Are Veterinarians Obligated to Make Specialty Care Accessible?

Are Veterinarians Obligated to Make Specialty Care Accessible?

Gary Block, DVM, MS, DACVIM, Ocean State Veterinary Specialists

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All humans deal with gray areas and blurred lines, even at work. Although the ethical dilemmas faced by veterinarians and their teams may be unique, veterinary professionals are not alone. Welcome to Brief Community, a place to confront and discuss some of the difficult situations we all deal with.

The opinions expressed in the following blog are those of the author and do not necessarily reflect the opinions of Brief Media.

As the veterinary profession has championed the idea of the human–animal bond, the pet-owning public has increasingly embraced quality of life for their pets, resulting in a proliferation of veterinary specialty care practices.

Diagnostics and enhanced care that were at one time only a standard of human medicine have become a gold standard for our veterinary patients, as well. As both pet ownership and standards of care increase in the United States, the number of clients who cannot afford advanced veterinary care when their pet becomes seriously ill or injured also rises. Charging for veterinary services rendered is necessary to run a viable business, but how should veterinarians respond to such clients? Many generalist practices have put payment plans or other options in place for clients who cannot pay in full, but are payment plans reasonable for specialty practice?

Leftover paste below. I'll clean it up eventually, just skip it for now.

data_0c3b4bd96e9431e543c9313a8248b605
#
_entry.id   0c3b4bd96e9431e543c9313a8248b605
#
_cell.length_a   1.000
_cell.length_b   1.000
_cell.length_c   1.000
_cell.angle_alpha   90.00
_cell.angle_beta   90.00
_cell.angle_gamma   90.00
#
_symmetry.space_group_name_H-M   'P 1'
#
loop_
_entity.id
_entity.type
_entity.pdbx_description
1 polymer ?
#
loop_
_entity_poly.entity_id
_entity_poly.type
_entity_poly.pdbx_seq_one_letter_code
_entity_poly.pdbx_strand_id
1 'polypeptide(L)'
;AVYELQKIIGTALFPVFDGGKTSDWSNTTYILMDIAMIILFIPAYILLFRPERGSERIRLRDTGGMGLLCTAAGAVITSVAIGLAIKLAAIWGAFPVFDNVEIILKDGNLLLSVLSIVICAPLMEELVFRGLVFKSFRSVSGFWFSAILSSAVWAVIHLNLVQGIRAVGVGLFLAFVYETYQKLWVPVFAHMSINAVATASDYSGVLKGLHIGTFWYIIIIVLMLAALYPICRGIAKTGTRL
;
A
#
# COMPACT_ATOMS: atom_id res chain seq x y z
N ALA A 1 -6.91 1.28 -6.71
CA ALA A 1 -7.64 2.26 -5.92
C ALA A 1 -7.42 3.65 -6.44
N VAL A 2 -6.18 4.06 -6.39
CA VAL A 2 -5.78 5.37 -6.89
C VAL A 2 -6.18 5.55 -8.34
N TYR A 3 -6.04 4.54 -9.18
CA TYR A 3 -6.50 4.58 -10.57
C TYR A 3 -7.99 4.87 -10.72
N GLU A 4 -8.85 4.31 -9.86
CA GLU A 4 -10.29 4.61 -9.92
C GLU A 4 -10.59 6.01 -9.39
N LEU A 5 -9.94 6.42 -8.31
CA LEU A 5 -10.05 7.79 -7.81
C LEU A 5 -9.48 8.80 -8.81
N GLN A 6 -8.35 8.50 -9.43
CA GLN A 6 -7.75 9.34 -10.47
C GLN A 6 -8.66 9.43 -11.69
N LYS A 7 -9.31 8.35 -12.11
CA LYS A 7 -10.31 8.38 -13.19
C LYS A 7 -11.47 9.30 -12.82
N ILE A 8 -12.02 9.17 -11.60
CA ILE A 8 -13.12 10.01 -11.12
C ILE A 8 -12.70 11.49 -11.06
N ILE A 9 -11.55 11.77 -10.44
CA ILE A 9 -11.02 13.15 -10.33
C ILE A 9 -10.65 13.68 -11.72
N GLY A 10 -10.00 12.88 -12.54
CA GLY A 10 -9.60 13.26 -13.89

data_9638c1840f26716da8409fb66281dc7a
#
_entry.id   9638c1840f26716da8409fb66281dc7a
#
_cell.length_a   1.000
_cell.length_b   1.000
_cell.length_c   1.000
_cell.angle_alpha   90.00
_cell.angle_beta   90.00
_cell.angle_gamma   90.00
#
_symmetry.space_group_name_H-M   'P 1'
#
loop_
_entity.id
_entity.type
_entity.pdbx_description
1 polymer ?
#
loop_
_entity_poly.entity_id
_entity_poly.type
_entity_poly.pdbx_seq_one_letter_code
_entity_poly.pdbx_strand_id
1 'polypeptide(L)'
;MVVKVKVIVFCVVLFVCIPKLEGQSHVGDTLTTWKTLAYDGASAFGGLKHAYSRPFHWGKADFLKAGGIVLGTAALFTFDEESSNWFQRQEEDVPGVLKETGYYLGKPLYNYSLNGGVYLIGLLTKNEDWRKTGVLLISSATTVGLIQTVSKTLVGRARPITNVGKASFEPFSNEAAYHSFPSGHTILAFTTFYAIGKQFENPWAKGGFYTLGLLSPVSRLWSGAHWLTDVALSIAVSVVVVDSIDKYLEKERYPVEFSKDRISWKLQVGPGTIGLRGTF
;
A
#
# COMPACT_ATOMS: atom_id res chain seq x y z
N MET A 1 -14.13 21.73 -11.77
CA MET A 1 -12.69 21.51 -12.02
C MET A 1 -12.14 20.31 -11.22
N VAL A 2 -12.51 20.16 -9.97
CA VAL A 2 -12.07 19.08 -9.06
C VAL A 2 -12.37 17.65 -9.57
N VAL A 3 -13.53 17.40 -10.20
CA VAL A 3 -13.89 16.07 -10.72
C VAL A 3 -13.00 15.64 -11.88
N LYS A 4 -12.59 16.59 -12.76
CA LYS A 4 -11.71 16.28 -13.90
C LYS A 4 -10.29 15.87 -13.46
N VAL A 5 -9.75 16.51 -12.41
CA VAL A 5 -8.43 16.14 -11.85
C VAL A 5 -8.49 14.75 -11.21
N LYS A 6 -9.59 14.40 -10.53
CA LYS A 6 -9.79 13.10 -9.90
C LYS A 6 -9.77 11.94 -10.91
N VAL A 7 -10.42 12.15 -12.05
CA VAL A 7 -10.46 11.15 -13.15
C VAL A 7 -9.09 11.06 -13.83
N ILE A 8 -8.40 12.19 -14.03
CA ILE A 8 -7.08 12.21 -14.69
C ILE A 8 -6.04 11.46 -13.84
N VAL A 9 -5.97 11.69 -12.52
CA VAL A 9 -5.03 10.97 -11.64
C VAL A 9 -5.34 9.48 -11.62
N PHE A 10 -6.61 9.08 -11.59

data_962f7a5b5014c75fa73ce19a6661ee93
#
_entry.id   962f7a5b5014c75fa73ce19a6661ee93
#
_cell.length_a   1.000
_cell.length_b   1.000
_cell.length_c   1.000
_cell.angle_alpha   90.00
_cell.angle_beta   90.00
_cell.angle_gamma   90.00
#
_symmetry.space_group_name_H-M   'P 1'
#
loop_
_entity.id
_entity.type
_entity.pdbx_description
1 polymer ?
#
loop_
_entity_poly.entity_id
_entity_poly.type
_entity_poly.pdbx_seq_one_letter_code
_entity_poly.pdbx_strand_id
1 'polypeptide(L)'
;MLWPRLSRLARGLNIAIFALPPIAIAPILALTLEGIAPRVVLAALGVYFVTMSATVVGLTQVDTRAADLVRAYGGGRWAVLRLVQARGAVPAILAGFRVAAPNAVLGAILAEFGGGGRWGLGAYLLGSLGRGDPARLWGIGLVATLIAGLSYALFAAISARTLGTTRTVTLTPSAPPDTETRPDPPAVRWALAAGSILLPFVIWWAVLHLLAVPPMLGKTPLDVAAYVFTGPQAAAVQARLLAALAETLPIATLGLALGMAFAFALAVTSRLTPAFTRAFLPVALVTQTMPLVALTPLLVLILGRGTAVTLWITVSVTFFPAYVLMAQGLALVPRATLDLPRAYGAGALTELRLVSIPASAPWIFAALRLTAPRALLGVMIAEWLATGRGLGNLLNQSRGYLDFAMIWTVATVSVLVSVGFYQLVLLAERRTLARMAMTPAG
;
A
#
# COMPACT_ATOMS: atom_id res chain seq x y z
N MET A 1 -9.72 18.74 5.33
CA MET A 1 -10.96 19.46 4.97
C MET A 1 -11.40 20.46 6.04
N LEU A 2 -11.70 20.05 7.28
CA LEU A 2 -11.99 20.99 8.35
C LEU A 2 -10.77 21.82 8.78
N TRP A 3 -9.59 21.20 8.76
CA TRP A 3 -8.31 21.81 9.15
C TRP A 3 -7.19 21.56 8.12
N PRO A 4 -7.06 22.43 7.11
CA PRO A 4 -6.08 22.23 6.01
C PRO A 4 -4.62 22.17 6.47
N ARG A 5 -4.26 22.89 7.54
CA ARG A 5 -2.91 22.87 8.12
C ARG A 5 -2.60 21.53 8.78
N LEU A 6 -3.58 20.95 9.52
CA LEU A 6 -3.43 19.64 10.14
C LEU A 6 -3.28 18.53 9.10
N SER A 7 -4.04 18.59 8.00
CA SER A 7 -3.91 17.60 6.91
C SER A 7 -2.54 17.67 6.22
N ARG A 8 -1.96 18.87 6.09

The very first sentence in the Principles of Veterinary Medical Ethics states that “A veterinarian shall only be influenced by the welfare of the patient, the needs of the client…and the need to uphold the public trust vested in the veterinary profession.”1 

Surely making specialty veterinary care available to as many pet owners as possible would acknowledge and honor this principle. As with specialty veterinary care itself, balancing what we can do and what we should do must be part of our practice philosophy—even when it comes to setting prices for our services. Setting prices that make veterinary care accessible to our clients while generating fair profit is challenging, but hopefully not impossible.

As a general practitioner, how do you handle referring clients with limited financial resources to specialists?

As a specialist, do you have payment options in place for clients who cannot pay in full at the time of their visit? 

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